Saint Vitalis of Milan was an early Christian martyr and saint. Legend says Vitalis was a wealthy citizen of Milan, maybe a soldier. He was married to Valeria of Milan. They are supposed to have been the parents of Saints Gervasius and Protasius. Vitalis was an officer who went with the judge Paulinus from Milan to Ravenna. He encouraged Saint Ursicinus of Ravenna to be faithful at his execution. He gave Ursicinus an honorable burial. Vitalis was discovered to be a Christian. Paulinus ordered Vitalis to be racked and then thrown into a deep pit and covered with stones and earth. He was buried alive. The exact date of his martyrdom is unknown. Some sources say that he was a victim of Nero, others of Marcus Aurelius. He was martyred in Ravenna
Valeria was from a noble family. She was baptized at an early age. Her family was some of the first converts to Christianity in the city of Milan. The reigning Pope commanded the priests of the area to organize nine groups, each consisting of five men and five virgins. Their duty was to gather the corpses of Christians who had been martyred in the Coliseum – Flavian Amphitheatre – and other places of martyrdom the day before. She was martyred for burying Christian martyrs and then refusing to sacrifice to the Roman gods. After terrible tortures, Valeria was beheaded in the Coliseum with several other martyrs. Her remains were gathered by other Christians and were deposited in the Catacombs of Saint Sebastian.
Canon Charles M. Ménard pastor of St. Joseph Church, now Co-Cathedral, in Thibodaux, Louisiana, made a pilgrimage to Rome in 1867, to remember the anniversary of the martyrdom of Saint Peter the Apostle. He wanted to bring back an important relic for the veneration of his parishioners. He asked to meet with Cardinal Costantino Patrizi Naro. Patrizi had two relics, one of Saint Prosper, as well as part of the arm bone of Saint Valeria. The Cardinal agreed to relinquish the relic of Saint Valeria. The relic was placed in a pasteboard box and sealed with Cardinal Patrizi’s coat of arms. The relic was then sealed in a waxen statue which represented a young woman. It was dressed in a robe of silk embroidered with gold and a crimson, velvet tunic with gold fringe. It was laid in a coffin-like reliquary of oak and glass from The Netherlands and decorated with gilded copper. On April 18, 1868, the steamboat Nina Simmes arrived from New Orleans, by way of Bayou Lafourche, with the reliquary of Saint Valeria. It was placed on the altar of St. Joseph Church, with solemn ceremonies attended by more than four thousand people. Since then, Valeria has been known as the Patroness of Thibodaux and is especially invoked for protection from storms and floods.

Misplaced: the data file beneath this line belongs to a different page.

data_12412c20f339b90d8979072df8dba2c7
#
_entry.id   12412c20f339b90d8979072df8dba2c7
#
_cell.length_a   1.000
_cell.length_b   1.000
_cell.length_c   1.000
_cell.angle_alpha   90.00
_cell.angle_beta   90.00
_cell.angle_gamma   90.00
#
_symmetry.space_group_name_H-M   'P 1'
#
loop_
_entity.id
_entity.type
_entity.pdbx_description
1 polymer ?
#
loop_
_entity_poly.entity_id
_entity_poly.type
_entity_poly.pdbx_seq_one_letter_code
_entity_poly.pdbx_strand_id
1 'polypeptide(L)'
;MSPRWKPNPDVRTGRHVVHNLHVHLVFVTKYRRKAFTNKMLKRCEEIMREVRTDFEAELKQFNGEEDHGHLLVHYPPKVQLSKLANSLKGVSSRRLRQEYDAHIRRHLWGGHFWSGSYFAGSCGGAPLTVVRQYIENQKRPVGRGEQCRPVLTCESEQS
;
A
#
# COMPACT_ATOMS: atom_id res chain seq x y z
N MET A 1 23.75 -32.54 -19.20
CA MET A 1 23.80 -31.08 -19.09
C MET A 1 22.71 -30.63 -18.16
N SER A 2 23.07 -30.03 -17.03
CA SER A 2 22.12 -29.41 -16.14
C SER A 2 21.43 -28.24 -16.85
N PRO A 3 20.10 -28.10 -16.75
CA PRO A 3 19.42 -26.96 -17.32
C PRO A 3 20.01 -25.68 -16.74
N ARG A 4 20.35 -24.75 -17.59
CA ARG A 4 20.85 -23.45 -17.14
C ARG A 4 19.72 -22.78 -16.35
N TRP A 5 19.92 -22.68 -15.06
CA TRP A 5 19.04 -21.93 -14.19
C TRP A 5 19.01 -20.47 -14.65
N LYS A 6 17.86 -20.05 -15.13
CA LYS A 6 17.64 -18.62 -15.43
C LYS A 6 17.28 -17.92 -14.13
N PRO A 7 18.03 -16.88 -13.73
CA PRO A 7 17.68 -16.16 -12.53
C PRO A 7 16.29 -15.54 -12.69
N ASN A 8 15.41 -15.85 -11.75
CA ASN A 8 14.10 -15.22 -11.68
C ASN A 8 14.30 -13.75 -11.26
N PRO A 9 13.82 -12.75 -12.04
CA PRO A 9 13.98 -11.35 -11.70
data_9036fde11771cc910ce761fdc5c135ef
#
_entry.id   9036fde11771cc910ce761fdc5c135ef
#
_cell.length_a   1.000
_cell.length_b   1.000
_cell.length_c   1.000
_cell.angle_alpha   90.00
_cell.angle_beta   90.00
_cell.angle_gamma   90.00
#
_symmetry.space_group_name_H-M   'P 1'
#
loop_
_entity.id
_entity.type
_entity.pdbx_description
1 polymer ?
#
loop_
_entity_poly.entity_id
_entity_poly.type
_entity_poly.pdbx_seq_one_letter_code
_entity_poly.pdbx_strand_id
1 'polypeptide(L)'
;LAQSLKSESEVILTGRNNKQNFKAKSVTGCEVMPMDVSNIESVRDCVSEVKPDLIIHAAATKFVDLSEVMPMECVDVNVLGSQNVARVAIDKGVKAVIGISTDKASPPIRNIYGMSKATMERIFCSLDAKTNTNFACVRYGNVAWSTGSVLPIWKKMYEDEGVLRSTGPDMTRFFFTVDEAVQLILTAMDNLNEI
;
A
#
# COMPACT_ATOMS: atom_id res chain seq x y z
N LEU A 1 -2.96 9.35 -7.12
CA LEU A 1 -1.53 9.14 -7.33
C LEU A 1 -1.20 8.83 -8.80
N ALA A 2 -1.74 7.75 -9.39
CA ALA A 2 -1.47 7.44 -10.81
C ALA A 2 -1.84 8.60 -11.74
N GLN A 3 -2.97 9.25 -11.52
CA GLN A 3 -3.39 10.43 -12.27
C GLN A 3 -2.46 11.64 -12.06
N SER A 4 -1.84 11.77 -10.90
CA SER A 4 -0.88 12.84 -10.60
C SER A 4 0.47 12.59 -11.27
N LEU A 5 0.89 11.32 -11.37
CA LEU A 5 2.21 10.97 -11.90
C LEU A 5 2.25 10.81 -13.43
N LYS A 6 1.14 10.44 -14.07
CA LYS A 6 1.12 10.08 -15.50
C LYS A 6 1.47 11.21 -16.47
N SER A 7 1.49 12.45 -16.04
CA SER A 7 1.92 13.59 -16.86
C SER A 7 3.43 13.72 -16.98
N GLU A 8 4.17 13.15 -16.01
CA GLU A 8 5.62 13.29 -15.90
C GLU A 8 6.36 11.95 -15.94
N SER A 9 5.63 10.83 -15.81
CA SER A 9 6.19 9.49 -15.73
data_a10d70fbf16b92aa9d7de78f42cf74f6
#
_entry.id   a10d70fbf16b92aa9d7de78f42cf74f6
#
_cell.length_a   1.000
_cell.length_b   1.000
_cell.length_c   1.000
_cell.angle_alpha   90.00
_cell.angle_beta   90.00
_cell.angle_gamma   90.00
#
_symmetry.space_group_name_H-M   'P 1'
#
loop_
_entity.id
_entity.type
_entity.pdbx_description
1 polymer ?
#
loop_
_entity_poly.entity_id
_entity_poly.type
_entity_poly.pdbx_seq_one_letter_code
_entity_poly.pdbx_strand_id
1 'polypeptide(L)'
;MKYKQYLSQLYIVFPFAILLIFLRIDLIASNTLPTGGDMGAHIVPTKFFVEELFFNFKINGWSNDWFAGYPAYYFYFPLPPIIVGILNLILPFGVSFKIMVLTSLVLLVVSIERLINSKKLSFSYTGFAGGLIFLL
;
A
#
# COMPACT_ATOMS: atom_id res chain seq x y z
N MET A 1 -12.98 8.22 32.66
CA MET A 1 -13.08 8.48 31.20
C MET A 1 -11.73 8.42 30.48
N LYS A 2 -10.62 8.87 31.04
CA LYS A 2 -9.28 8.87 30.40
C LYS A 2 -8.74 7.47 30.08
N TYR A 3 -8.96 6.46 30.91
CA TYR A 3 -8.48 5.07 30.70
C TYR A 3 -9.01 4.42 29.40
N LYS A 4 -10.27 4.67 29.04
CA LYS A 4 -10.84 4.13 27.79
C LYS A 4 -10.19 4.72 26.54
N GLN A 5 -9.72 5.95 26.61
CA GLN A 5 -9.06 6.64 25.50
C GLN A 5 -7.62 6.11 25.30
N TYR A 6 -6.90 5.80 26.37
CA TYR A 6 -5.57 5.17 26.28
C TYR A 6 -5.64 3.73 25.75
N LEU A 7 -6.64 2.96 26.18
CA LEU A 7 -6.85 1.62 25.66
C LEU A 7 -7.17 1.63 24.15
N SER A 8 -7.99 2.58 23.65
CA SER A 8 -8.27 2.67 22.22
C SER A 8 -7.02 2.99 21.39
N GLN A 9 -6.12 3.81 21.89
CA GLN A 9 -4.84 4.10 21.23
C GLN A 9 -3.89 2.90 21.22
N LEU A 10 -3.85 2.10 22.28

On May 25, 1916, a fire began in the sacristy of St. Joseph’s, and within minutes it was realized the church would not be saved. People cried “Save Saint Valérie! Save Saint Valérie!” The reliquary was one of the few objects saved from the fire. The reliquary was then brought to the Mount Carmel Convent Chapel until the new church was built, where it was installed with due reverence. The British Museum has a reliquary sometimes misidentified as that of St. Valeria of Milan, but it is actually Valerie of Limoges, a different saint.